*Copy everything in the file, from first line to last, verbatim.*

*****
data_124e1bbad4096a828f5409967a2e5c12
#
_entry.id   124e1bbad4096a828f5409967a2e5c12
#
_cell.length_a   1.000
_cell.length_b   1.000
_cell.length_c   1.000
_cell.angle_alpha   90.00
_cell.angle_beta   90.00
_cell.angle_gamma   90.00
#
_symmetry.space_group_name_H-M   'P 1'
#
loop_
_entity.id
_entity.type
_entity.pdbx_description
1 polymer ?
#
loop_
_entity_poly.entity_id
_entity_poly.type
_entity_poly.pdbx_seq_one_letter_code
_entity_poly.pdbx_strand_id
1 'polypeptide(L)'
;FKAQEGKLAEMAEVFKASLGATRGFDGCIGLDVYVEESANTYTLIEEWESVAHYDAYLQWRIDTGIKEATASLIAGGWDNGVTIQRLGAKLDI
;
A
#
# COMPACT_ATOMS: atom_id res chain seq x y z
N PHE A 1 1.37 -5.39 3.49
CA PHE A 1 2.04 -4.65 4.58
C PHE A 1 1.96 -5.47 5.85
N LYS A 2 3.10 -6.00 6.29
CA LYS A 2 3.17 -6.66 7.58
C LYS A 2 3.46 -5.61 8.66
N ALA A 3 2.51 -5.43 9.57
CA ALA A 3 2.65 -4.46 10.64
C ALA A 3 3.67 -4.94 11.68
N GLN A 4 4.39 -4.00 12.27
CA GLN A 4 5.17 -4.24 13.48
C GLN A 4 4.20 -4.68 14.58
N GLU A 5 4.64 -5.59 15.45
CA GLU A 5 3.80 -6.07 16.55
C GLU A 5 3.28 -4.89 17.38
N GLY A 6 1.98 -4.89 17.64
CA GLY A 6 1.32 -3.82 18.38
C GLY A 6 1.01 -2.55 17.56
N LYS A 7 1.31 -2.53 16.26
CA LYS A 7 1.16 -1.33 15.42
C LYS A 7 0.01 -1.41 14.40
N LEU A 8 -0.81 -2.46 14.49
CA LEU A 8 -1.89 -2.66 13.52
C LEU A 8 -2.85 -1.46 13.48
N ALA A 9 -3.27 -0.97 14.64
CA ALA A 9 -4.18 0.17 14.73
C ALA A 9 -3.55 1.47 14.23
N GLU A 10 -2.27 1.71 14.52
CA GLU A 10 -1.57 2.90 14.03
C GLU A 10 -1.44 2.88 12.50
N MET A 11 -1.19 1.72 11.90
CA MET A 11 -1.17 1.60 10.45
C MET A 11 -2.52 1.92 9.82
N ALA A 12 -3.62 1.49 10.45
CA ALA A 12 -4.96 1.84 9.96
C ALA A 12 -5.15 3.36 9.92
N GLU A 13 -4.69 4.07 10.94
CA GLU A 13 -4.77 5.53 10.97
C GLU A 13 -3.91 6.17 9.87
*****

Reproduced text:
data_124e1bbad4096a828f5409967a2e5c12
#
_entry.id   124e1bbad4096a828f5409967a2e5c12
#
_cell.length_a   1.000
_cell.length_b   1.000
_cell.length_c   1.000
_cell.angle_alpha   90.00
_cell.angle_beta   90.00
_cell.angle_gamma   90.00
#
_symmetry.space_group_name_H-M   'P 1'
#
loop_
_entity.id
_entity.type
_entity.pdbx_description
1 polymer ?
#
loop_
_entity_poly.entity_id
_entity_poly.type
_entity_poly.pdbx_seq_one_letter_code
_entity_poly.pdbx_strand_id
1 'polypeptide(L)'
;FKAQEGKLAEMAEVFKASLGATRGFDGCIGLDVYVEESANTYTLIEEWESVAHYDAYLQWRIDTGIKEATASLIAGGWDNGVTIQRLGAKLDI
;
A
#
# COMPACT_ATOMS: atom_id res chain seq x y z
N PHE A 1 1.37 -5.39 3.49
CA PHE A 1 2.04 -4.65 4.58
C PHE A 1 1.96 -5.47 5.85
N LYS A 2 3.10 -6.00 6.29
CA LYS A 2 3.17 -6.66 7.58
C LYS A 2 3.46 -5.61 8.66
N ALA A 3 2.51 -5.43 9.57
CA ALA A 3 2.65 -4.46 10.64
C ALA A 3 3.67 -4.94 11.68
N GLN A 4 4.39 -4.00 12.27
CA GLN A 4 5.17 -4.24 13.48
C GLN A 4 4.20 -4.68 14.58
N GLU A 5 4.64 -5.59 15.45
CA GLU A 5 3.80 -6.07 16.55
C GLU A 5 3.28 -4.89 17.38
N GLY A 6 1.98 -4.89 17.64
CA GLY A 6 1.32 -3.82 18.38
C GLY A 6 1.01 -2.55 17.56
N LYS A 7 1.31 -2.53 16.26
CA LYS A 7 1.16 -1.33 15.42
C LYS A 7 0.01 -1.41 14.40
N LEU A 8 -0.81 -2.46 14.49
CA LEU A 8 -1.89 -2.66 13.52
C LEU A 8 -2.85 -1.46 13.48
N ALA A 9 -3.27 -0.97 14.64
CA ALA A 9 -4.18 0.17 14.73
C ALA A 9 -3.55 1.47 14.23
N GLU A 10 -2.27 1.71 14.52
CA GLU A 10 -1.57 2.90 14.03
C GLU A 10 -1.44 2.88 12.50
N MET A 11 -1.19 1.72 11.90
CA MET A 11 -1.17 1.60 10.45
C MET A 11 -2.52 1.92 9.82
N ALA A 12 -3.62 1.49 10.45
CA ALA A 12 -4.96 1.84 9.96
C ALA A 12 -5.15 3.36 9.92
N GLU A 13 -4.69 4.07 10.94
CA GLU A 13 -4.77 5.53 10.97
C GLU A 13 -3.91 6.17 9.87